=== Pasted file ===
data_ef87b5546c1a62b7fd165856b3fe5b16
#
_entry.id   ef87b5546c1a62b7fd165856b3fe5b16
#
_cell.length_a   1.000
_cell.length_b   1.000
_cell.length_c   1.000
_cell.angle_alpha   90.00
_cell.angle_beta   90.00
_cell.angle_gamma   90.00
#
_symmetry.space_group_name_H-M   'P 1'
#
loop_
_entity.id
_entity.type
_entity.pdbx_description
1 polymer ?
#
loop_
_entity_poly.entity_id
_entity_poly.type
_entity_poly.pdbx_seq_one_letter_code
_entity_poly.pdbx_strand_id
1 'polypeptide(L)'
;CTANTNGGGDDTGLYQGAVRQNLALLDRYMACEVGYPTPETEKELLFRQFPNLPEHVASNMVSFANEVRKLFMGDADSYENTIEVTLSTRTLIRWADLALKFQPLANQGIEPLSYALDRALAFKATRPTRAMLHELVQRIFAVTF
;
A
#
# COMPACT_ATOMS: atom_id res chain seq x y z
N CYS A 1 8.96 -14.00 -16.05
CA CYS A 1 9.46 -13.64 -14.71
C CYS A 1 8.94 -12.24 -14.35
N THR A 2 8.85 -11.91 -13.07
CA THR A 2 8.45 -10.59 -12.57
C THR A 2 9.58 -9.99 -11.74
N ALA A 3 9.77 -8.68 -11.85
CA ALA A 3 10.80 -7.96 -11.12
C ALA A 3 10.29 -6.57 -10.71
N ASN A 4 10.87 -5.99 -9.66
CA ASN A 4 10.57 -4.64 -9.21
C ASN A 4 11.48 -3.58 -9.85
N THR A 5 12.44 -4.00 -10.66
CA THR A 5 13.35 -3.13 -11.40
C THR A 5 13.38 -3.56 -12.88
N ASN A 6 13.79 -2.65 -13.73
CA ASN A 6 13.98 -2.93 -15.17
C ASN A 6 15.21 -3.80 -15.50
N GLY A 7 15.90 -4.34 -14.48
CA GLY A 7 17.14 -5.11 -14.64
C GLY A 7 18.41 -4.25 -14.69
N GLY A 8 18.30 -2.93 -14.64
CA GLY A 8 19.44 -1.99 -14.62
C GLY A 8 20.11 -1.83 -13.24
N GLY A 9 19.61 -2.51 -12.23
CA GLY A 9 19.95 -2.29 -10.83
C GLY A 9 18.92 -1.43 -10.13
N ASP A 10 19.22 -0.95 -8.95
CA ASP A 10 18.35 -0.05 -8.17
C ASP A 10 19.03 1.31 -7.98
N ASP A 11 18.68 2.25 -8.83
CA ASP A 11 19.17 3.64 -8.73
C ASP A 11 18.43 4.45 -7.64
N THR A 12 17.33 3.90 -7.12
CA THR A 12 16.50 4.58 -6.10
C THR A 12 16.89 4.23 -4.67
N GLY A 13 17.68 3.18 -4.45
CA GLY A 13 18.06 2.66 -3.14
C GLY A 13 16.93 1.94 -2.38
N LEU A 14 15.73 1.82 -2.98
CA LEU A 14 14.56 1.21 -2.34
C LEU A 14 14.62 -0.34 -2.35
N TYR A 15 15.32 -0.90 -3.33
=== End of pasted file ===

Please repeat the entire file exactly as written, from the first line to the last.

data_ef87b5546c1a62b7fd165856b3fe5b16
#
_entry.id   ef87b5546c1a62b7fd165856b3fe5b16
#
_cell.length_a   1.000
_cell.length_b   1.000
_cell.length_c   1.000
_cell.angle_alpha   90.00
_cell.angle_beta   90.00
_cell.angle_gamma   90.00
#
_symmetry.space_group_name_H-M   'P 1'
#
loop_
_entity.id
_entity.type
_entity.pdbx_description
1 polymer ?
#
loop_
_entity_poly.entity_id
_entity_poly.type
_entity_poly.pdbx_seq_one_letter_code
_entity_poly.pdbx_strand_id
1 'polypeptide(L)'
;CTANTNGGGDDTGLYQGAVRQNLALLDRYMACEVGYPTPETEKELLFRQFPNLPEHVASNMVSFANEVRKLFMGDADSYENTIEVTLSTRTLIRWADLALKFQPLANQGIEPLSYALDRALAFKATRPTRAMLHELVQRIFAVTF
;
A
#
# COMPACT_ATOMS: atom_id res chain seq x y z
N CYS A 1 8.96 -14.00 -16.05
CA CYS A 1 9.46 -13.64 -14.71
C CYS A 1 8.94 -12.24 -14.35
N THR A 2 8.85 -11.91 -13.07
CA THR A 2 8.45 -10.59 -12.57
C THR A 2 9.58 -9.99 -11.74
N ALA A 3 9.77 -8.68 -11.85
CA ALA A 3 10.80 -7.96 -11.12
C ALA A 3 10.29 -6.57 -10.71
N ASN A 4 10.87 -5.99 -9.66
CA ASN A 4 10.57 -4.64 -9.21
C ASN A 4 11.48 -3.58 -9.85
N THR A 5 12.44 -4.00 -10.66
CA THR A 5 13.35 -3.13 -11.40
C THR A 5 13.38 -3.56 -12.88
N ASN A 6 13.79 -2.65 -13.73
CA ASN A 6 13.98 -2.93 -15.17
C ASN A 6 15.21 -3.80 -15.50
N GLY A 7 15.90 -4.34 -14.48
CA GLY A 7 17.14 -5.11 -14.64
C GLY A 7 18.41 -4.25 -14.69
N GLY A 8 18.30 -2.93 -14.64
CA GLY A 8 19.44 -1.99 -14.62
C GLY A 8 20.11 -1.83 -13.24
N GLY A 9 19.61 -2.51 -12.23
CA GLY A 9 19.95 -2.29 -10.83
C GLY A 9 18.92 -1.43 -10.13
N ASP A 10 19.22 -0.95 -8.95
CA ASP A 10 18.35 -0.05 -8.17
C ASP A 10 19.03 1.31 -7.98
N ASP A 11 18.68 2.25 -8.83
CA ASP A 11 19.17 3.64 -8.73
C ASP A 11 18.43 4.45 -7.64
N THR A 12 17.33 3.90 -7.12
CA THR A 12 16.50 4.58 -6.10
C THR A 12 16.89 4.23 -4.67
N GLY A 13 17.68 3.18 -4.45
CA GLY A 13 18.06 2.66 -3.14
C GLY A 13 16.93 1.94 -2.38
N LEU A 14 15.73 1.82 -2.98
CA LEU A 14 14.56 1.21 -2.34
C LEU A 14 14.62 -0.34 -2.35
N TYR A 15 15.32 -0.90 -3.33